This section outlines the steps to follow when using SCCS:
creates a new SCCS file and initializes it with the contents of ch01 , which becomes delta 1.1 . The message "No id keywords (cm7)" appears if you do not specify any keywords. In general, "id keywords" refer to variables in the files that are replaced with appropriate values by get , identifying the date and time of creation, the version retrieved, etc. A listing of identification keywords occurs later in this chapter.
Once the s.ch01 file is created, the original ch01 file can be removed, since it can be easily regenerated with the get command.
and the messages:
1.1 new delta 1.2 272 lines
may appear. This indicates that you are "getting" delta 1.1
, and the resulting file has 272 lines of text. When the file is
reentered into the SCCS file s.ch01
delta 3.2 is the release. However, the command:
returns the highest-numbered level in release 3, for example,
When major changes are in store for a file, you may want to begin a new release of the file by "getting" the file with the next highest release number. For example, if the latest release of a file is 3.2, and you want to start release 4, enter:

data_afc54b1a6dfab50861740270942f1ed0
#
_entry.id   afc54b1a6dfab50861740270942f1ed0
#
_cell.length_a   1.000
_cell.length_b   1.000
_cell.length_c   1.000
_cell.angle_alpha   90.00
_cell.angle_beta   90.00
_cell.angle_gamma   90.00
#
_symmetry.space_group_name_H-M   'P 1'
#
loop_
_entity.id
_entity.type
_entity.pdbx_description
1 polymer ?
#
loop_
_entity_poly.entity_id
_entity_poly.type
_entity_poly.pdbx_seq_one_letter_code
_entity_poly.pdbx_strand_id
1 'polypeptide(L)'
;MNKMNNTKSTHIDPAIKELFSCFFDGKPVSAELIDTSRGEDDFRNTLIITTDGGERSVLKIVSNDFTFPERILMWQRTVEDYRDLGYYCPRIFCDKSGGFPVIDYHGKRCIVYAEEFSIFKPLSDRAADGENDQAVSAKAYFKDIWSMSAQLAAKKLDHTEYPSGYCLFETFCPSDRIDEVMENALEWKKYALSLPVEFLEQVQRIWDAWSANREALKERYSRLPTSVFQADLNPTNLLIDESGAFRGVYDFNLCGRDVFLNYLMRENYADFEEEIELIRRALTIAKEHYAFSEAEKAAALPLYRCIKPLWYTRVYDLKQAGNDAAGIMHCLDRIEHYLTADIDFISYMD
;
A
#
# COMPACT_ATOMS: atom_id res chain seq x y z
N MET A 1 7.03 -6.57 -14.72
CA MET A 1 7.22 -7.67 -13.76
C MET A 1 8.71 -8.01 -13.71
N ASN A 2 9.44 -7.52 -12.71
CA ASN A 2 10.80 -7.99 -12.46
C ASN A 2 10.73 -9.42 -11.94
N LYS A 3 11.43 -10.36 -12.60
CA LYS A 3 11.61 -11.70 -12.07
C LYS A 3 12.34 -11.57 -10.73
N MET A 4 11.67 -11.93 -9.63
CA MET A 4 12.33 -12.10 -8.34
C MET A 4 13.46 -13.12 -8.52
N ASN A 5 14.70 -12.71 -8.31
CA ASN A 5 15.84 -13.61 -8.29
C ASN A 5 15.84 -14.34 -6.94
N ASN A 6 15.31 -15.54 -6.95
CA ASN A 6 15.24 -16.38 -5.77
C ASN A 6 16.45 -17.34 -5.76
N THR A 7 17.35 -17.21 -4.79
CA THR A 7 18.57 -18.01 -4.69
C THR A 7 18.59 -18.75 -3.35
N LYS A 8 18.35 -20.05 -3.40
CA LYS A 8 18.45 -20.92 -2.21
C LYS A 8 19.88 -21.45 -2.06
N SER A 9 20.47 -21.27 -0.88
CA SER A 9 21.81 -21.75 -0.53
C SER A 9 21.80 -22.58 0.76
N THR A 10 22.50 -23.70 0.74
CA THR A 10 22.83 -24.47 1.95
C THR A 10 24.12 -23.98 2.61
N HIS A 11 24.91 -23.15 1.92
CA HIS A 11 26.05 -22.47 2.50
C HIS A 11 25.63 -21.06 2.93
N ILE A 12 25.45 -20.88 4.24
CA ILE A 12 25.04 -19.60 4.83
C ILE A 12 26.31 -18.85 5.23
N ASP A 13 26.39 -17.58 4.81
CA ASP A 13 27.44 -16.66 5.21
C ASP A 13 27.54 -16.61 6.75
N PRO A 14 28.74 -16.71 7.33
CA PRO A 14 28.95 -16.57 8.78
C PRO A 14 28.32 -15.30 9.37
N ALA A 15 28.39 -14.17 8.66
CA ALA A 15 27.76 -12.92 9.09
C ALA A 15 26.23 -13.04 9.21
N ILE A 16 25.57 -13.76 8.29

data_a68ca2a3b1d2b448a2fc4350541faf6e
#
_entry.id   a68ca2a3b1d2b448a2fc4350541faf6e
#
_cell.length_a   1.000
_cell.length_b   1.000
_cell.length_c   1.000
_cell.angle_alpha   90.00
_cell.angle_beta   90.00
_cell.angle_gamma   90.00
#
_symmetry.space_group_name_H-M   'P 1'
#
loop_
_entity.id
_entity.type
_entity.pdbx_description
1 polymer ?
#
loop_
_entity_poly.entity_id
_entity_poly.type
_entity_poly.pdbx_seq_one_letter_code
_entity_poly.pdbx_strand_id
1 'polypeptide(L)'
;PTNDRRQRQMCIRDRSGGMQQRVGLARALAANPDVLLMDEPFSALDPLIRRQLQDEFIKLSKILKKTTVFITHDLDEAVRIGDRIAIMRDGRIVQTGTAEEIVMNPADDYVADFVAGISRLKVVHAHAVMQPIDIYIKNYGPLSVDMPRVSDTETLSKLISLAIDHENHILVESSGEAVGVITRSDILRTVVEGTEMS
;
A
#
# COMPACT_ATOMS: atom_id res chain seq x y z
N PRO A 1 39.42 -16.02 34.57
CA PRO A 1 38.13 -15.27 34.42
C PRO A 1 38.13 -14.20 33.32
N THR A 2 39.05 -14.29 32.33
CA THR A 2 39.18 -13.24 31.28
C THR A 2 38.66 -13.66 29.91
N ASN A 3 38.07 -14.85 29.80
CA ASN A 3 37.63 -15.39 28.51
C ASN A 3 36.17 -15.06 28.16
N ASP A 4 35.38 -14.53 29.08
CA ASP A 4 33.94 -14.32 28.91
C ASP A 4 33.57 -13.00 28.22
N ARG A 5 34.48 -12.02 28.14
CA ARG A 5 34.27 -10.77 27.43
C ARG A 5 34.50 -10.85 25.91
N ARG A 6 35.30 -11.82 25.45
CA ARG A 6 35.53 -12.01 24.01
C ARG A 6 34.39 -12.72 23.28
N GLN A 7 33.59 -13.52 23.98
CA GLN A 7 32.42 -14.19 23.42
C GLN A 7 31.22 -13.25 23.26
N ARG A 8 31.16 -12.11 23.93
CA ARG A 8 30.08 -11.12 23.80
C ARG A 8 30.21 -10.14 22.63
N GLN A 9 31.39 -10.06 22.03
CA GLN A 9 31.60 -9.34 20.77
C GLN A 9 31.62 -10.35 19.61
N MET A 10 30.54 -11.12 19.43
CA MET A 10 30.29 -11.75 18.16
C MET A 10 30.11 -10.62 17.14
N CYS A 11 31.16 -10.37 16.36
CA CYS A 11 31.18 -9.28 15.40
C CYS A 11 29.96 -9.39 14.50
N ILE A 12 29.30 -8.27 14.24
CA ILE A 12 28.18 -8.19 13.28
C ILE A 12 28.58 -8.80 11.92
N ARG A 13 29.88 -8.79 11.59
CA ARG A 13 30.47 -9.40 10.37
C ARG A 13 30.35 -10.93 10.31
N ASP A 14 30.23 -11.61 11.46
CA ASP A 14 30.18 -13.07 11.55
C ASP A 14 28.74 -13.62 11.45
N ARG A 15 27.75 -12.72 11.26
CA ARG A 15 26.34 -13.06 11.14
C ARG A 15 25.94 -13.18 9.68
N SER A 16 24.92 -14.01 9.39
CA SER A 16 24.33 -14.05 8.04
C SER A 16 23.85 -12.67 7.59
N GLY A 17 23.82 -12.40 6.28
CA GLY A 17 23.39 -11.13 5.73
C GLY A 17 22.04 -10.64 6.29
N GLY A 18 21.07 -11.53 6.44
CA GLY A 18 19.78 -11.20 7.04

You receive the message:
3.2 new delta 4.1 53 lines
If you want to make a change to an older version of the same file, you can enter:
and receive the message:
2.2 new delta 188.8.131.52 121 lines
You have now created a new branch from the trunk, stemming from version 2.2. Changes in this delta will not affect those in the trunk deltas, i.e., 2.3, 3.1, etc.
Once changes have been made to the SCCS file, return it to SCCS with:
You are prompted for comments on the changes. The delta command then does its own get and uses diff to compare the new version of the file with the most recent version. It then prints messages giving the new release number and the number of lines that were inserted, deleted, and unchanged.
Here are some things to bear in mind when using SCCS: